Kyle Busch was 20 years old when he won for the first timer at Fontana in 2005. So was Trevor Bayne when he was victorious in the Daytona 500 of 2011.

Brian Vickers was 22 when he won at Talladega in 2006. Kurt Busch was only a year older when he won at Bristol in 2002 as was Ryan Blaney when he won at Pocono in 2017 and Chris Buescher when he took the checkered flag, again at Pocono, in 2016.

In 2016 Kyle Larson won at Michigan at age 24.

The youngest winner of them all is Joey Logano, whose first career win came at New Hampshire at age 19 in 2009.

It’s nine years later and Logano is now 28 years old. He still looks 19.

Now, Jones joins the ranks of NASCAR’s youngest winners.

I think he is in pretty darn good company.



The thoughts and opinions expressed here are those of the author and do not necessarily reflect those of, its owners, management or other contributors. Any links contained in this article should not be considered an endorsement.


WAID’S WORLD: Score One For The Villain At Chicagoland

What did you think of the Monster Energy NASCAR Cup race at Chicagoland?

Yeah, I liked it too. And for the same reason you did.

The race ended with a nail-biting, slam-and-bam finish that is not the norm in NASCAR. So when it happens it follows that we are all very excited.

This type of melodrama is rare but not as much as you might think. Over the years there have been several riveting finishes that have become part of NASCAR lore.

Just a few: Richard Petty and David Pearson at Daytona in 1976. Petty, Cale Yarborough and Donnie Allison at Daytona in 1979. Darrell Waltrip and Benny Parsons at Charlotte in 1980. Kurt Busch and Ricky Craven at Darlington in 2003. Dale Earnhardt and Just About Everybody Else.

There are more, some of which you undoubtedly know well. But you get the idea.

The finish at Chicagoland was the best of the season. But it drew more attention – and reaction – because it involved the driver who polarizes fans more than any other.

I’ve said before that Kyle Busch is NASCAR’s villain. I have also said that he is the type of competitor NASCAR needs. He can be arrogant, rude and a smart aleck. But he backs all of it up with deeds. He wins races.

He won his fifth of the year at Chicagolandand that ties him with Kevin Harvick for the most this season. The two are part of a quartet of competitors who have dominated the competition.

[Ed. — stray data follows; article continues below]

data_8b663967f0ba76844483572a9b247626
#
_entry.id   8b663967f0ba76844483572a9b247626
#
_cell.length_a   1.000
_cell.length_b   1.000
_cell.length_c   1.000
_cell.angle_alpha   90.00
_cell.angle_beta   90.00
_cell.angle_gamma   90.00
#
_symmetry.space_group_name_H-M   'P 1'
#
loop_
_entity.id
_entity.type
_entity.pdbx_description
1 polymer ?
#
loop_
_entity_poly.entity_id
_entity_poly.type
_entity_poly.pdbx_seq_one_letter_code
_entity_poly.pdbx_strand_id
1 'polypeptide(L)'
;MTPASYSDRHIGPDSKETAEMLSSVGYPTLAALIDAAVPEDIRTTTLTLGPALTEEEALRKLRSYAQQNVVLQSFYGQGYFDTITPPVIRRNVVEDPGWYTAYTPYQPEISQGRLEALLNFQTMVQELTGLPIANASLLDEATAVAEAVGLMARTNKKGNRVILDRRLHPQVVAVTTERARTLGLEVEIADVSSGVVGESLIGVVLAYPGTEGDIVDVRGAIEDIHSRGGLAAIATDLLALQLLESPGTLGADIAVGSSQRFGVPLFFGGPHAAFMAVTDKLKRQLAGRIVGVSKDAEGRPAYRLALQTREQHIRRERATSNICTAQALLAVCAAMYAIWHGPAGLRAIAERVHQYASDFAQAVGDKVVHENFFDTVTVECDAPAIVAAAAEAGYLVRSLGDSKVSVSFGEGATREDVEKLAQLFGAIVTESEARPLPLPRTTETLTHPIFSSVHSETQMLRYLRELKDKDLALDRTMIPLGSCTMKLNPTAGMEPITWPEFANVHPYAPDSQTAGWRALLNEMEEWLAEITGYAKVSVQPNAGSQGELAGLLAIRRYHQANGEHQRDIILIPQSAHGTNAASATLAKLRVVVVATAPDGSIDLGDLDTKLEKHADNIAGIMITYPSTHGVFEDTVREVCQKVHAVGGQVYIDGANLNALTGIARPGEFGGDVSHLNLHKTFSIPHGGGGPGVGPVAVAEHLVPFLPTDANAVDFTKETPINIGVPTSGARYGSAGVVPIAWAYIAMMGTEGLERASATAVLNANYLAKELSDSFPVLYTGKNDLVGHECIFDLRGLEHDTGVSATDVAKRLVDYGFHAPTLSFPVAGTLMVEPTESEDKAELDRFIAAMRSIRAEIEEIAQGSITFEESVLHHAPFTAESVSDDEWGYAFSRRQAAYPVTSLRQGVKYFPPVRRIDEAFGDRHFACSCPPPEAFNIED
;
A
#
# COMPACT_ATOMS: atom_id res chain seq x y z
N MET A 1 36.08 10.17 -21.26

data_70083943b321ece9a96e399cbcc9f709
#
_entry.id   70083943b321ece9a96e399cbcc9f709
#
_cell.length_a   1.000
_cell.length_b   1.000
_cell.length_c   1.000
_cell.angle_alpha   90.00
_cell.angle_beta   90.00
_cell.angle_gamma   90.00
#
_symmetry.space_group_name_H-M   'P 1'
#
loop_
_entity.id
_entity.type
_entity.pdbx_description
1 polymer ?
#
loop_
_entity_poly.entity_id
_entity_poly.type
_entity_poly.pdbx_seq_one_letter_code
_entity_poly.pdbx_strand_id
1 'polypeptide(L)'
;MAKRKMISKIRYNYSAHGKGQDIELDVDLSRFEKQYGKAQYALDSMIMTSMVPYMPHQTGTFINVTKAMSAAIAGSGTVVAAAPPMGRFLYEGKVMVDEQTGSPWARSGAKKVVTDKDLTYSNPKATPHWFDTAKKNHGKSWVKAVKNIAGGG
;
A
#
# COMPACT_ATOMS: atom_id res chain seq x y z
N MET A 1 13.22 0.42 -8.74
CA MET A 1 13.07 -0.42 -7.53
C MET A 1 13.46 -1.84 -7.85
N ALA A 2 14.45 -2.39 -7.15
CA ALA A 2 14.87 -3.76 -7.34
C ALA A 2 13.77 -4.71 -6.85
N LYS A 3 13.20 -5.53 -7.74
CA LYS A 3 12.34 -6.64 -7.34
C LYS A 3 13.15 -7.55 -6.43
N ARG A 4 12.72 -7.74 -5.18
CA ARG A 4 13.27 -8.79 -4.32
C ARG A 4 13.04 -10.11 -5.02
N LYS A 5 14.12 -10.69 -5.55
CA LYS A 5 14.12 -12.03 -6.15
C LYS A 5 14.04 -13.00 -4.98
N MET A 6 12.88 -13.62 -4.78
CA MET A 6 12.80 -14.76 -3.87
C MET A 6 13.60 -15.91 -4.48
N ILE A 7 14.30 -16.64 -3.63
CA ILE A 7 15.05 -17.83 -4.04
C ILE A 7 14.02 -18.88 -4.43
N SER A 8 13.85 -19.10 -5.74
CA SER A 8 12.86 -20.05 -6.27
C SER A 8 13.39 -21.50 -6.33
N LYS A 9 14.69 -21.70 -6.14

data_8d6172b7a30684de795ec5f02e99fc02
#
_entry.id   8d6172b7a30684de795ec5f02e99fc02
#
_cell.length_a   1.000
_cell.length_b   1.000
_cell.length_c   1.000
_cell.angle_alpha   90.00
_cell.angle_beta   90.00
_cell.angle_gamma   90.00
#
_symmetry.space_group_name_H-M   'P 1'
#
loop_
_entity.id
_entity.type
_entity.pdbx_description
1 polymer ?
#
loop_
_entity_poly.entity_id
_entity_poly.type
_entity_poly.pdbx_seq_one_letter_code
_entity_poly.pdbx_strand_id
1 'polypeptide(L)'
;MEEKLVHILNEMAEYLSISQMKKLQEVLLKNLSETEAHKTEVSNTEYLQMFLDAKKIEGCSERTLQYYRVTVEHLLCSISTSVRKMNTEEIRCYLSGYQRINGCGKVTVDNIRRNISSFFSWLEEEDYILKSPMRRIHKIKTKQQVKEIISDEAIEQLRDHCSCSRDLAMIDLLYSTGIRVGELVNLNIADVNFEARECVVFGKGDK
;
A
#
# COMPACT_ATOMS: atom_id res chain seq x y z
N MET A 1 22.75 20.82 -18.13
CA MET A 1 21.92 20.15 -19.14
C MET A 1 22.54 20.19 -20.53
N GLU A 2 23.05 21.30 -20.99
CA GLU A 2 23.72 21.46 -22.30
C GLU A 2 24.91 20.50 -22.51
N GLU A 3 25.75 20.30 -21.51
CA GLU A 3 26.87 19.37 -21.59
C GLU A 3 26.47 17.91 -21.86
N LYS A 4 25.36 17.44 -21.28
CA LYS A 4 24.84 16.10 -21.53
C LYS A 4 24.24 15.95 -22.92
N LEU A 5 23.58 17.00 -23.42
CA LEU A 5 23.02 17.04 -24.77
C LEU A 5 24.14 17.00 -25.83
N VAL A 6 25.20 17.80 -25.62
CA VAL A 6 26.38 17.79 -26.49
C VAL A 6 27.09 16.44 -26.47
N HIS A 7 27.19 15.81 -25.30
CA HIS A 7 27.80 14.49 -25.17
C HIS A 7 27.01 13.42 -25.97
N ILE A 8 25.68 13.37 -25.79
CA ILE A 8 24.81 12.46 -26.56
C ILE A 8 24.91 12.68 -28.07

Busch, Harvick, Martin Truex Jr. and Clint Bowyer have combined to win 15 of the 17 races run to date. That’s not good for NASCAR.

But back to Busch. He engaged is some roughhouse driving with Kyle Larson over the last couple of laps that had us at the edge of our seats.

Larson shoved Busch into the wall. Busch kept control as Larson took the lead. Then Busch bumped Larson’s rear end. Larson dangerously slid but lost only one spot as Busch bounced of the wall – again – and went on to win.

Instead of good, hard racing many fans chose to interpret it as more villainy on Busch’s part. They booed.

True to form, Busch responded in his own, unrepentant way.

“I don’t know what you are whining about,” he said on camera as the boos rained down. “If you don’t like this type of racing then don’t watch.”

Then he did a “crybaby” act as the TV camera closed it.

Although I clearly understand why Busch was so vilified by fans, especially on social media, I have to admit I thought he was, well, funny.

It seemed clear that Busch and Larson had no animosity toward each other, even to the point of smiling and shaking hands. To them it was a helluva contest.

“Yeah, I mean, I hit him first, so…  I roughed him up, he roughed me up,” Larson said. “That’s racing.

“I have a lot of respect for Kyle Busch.  He has a lot of respect for me.  Yeah, I mean, like I said, that was hard racing.  I had a lot of fun.”

Now to be honest, I would not be surprised if there was a voice in Larson’s head that said: “Payback is a bitch.”